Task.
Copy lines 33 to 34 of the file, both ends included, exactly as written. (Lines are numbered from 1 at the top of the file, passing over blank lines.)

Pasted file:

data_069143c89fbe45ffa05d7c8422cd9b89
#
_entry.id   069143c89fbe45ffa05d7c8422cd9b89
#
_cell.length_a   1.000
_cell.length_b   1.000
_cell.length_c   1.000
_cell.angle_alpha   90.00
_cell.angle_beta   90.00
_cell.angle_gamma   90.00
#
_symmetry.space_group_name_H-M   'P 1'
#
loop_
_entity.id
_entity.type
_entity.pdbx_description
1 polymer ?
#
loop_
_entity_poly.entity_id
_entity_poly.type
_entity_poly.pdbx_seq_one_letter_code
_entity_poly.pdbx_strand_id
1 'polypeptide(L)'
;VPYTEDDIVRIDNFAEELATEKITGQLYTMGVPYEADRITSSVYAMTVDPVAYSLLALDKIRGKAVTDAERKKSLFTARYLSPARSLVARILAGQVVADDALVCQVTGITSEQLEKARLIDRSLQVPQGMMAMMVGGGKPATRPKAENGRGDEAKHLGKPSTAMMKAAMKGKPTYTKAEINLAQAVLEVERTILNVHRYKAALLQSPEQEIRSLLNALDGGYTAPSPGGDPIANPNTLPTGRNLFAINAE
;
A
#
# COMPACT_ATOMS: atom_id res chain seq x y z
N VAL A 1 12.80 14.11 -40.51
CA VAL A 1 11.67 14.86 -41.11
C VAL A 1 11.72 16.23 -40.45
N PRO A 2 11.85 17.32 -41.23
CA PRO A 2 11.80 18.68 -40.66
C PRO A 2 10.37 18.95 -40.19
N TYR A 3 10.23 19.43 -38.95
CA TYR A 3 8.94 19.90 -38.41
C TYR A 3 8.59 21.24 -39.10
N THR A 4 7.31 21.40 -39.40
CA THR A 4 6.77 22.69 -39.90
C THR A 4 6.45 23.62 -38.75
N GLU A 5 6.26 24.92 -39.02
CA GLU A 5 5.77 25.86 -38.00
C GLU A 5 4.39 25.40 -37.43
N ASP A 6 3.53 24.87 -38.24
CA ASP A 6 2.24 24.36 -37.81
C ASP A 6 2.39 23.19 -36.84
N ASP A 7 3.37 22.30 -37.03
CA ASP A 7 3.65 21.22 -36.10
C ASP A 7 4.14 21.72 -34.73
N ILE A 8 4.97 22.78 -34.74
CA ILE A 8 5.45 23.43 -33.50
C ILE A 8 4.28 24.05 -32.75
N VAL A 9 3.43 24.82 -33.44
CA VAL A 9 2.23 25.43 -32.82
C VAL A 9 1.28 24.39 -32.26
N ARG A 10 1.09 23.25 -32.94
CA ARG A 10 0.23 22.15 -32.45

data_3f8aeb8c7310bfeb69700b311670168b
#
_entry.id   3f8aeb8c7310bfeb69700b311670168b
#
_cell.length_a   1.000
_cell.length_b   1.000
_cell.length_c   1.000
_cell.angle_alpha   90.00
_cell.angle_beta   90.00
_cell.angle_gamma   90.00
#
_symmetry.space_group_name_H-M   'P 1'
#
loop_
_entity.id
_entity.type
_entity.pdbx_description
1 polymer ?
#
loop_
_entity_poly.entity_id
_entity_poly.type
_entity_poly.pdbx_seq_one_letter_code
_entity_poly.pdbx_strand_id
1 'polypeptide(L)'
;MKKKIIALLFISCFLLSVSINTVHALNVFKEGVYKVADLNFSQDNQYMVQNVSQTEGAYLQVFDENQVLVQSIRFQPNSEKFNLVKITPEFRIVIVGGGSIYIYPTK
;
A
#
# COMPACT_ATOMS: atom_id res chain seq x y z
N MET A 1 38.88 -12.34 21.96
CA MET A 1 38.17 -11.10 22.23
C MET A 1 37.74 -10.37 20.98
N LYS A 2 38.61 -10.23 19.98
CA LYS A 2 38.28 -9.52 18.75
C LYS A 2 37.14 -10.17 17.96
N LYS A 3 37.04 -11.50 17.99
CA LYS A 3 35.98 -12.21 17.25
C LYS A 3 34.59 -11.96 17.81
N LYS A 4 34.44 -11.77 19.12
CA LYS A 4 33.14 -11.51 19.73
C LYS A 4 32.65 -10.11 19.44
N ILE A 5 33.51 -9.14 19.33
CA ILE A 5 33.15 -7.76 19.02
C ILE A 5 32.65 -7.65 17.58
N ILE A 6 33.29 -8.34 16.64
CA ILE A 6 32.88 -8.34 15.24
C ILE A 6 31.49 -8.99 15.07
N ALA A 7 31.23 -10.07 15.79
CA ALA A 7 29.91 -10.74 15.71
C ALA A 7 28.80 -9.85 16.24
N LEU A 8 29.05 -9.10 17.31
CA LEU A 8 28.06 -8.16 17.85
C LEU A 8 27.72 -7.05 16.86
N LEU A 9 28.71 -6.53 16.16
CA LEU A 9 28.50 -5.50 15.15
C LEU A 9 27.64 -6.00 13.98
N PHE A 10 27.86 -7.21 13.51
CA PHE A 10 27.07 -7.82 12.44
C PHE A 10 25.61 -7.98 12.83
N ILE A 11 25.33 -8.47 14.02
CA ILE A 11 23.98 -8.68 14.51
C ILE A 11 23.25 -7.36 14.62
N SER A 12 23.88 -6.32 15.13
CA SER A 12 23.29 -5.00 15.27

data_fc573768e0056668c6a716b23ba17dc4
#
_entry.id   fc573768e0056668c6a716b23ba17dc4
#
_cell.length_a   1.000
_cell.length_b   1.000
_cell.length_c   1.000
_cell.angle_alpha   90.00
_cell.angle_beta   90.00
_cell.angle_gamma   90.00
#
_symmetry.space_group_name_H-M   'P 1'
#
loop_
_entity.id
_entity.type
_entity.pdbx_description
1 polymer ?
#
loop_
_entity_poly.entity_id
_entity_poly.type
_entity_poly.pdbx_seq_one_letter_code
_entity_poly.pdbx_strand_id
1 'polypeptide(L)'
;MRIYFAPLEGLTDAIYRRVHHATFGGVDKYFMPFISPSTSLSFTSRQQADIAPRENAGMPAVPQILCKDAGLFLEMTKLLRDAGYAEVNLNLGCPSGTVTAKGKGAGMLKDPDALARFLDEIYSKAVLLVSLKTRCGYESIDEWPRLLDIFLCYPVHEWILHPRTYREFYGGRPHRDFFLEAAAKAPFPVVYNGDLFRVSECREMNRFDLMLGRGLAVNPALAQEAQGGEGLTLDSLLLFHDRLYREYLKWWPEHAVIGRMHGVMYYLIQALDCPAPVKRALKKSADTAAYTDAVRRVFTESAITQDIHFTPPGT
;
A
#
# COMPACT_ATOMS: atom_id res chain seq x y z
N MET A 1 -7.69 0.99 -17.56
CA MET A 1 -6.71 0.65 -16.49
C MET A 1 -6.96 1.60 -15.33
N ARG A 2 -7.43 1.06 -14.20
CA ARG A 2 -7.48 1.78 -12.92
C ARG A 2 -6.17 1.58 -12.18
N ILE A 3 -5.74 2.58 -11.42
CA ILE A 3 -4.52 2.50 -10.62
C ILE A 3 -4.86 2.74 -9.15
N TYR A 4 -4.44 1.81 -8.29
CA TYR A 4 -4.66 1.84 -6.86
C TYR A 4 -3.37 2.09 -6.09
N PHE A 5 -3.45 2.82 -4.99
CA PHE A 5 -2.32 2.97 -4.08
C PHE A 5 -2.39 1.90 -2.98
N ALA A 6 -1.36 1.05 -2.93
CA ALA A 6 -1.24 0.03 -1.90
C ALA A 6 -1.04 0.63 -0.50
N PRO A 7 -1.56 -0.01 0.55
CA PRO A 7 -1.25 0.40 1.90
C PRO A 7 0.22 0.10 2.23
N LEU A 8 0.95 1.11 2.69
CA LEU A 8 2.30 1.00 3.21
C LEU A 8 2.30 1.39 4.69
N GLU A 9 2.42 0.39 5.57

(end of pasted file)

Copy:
C VAL A 1 11.72 16.23 -40.45
N PRO A 2 11.85 17.32 -41.23